The Spanish government will deploy extra police forces at any polling stations that authorities in Catalonia manage to set up in Spain’s autonomous region to prevent people from voting a banned independence referendum.
Catalonia’s prosecutor has ordered the region’s police force to take control of any polling booths that potentially get set up at schools and civic buildings, said a spokesman for the Spanish government’s Catalan delegation on Tuesday.
He said police was also instructed to identify those in charge of facilitating the Sunday vote. “The order has been conveyed and it will be executed with all normality.”
‘No effective referendum’
Meanwhile, the Spanish government’s representative in Catalonia, Enric Millo, has said that “there will be no effective referendum in Catalonia.”
“All the referendum’s logistics have been dismantled,” Millo said.
But it was not clear how any polling stations would still be set up and extra police forces would be stationed at them if, according to Millon, all logistics have been dismantled.
The government increased pressure on the Catalan officials over the past week to halt the vote, which it says is a violation of the constitution.
Raids were carried out by Spain’s military police on Catalan government offices, during which at least 14 junior officials and associates were arrested and almost 10 million ballot papers were seized. Government websites informing Catalans about the election have also been shut down.
The Catalan regional government, however, has insisted the unilateral poll will go ahead on Sunday.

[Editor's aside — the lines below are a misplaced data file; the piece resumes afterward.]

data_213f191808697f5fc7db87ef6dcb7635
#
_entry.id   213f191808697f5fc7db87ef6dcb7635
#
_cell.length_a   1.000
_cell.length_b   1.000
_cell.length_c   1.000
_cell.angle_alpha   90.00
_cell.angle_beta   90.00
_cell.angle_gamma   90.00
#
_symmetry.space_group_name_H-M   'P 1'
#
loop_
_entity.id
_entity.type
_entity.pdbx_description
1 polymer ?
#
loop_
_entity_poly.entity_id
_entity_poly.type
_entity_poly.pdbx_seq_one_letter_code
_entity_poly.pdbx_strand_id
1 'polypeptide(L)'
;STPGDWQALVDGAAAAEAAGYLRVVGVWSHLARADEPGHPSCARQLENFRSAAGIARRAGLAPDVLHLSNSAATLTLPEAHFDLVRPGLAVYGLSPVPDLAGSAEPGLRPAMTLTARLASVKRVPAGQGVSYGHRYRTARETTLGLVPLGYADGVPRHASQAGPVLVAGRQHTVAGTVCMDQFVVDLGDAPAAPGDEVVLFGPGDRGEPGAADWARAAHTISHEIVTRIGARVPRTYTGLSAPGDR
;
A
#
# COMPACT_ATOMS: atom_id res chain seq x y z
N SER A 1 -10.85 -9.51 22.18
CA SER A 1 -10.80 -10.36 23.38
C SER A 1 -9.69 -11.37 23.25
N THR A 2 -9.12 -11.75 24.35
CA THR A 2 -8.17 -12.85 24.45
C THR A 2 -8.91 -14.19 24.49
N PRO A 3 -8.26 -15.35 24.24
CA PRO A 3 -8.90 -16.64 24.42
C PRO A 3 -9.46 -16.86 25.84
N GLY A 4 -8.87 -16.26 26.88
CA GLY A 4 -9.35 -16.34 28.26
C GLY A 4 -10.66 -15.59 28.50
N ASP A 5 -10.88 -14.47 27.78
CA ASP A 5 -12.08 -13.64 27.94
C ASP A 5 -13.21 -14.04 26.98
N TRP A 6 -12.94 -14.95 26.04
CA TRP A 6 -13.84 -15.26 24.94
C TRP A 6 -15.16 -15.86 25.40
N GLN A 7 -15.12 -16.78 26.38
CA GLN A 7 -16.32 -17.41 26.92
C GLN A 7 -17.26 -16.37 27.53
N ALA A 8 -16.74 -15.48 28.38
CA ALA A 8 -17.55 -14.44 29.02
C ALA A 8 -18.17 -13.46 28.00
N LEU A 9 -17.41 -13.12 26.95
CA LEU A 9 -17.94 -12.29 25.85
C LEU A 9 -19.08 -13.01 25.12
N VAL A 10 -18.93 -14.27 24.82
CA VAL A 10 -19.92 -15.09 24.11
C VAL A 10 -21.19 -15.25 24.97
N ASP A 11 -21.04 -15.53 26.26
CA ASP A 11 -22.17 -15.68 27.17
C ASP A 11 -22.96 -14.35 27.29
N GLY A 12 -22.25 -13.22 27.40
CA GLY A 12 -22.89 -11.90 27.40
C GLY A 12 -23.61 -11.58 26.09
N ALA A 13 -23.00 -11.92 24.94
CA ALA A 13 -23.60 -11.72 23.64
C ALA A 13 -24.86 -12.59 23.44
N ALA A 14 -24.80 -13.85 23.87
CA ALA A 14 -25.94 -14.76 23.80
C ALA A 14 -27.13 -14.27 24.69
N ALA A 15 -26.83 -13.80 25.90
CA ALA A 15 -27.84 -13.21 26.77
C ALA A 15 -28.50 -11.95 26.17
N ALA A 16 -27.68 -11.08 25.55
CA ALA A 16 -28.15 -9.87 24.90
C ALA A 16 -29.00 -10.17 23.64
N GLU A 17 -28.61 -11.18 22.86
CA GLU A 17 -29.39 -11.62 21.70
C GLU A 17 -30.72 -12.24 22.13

Meanwhile, Spanish Prime Minister Mariano Rajoy has canceled a visit to Estonia, where was scheduled to attend an EU heads of state summit on Friday.
“It was considered that it would be best if he was here for the cabinet meeting on Friday due to the Catalonia question,” AFP quoted a government source as speaking on condition of anonymity.
Speaking earlier in Washington alongside US President Donald Trump, Rajoy said a unilateral declaration of independence would be “very wrong.”
Trump, who repeatedly referred to Rajoy as “president,” sided with Madrid, saying it would be “foolish” for Catalans to try to leave Spain.
“I think that Spain is a great country and it should remain united,” he said.
Catalonia’s regional president, Carles Puigdemont, has accused Rajoy of acting “beyond the limits of a respectable democracy” to prevent the vote.
Puigdemont has promised to declare independence within 48 hours of a victory for the yes campaign.
But, with all the restrictions in place, it is unclear how the referendum would be physically carried out.
Spain’s attorney general José Manuel Maza said on Monday that Puigdemont could face prosecution for disobedience. He warned that the regional president could be arrested for misuse of public funds, which carries a jail sentence.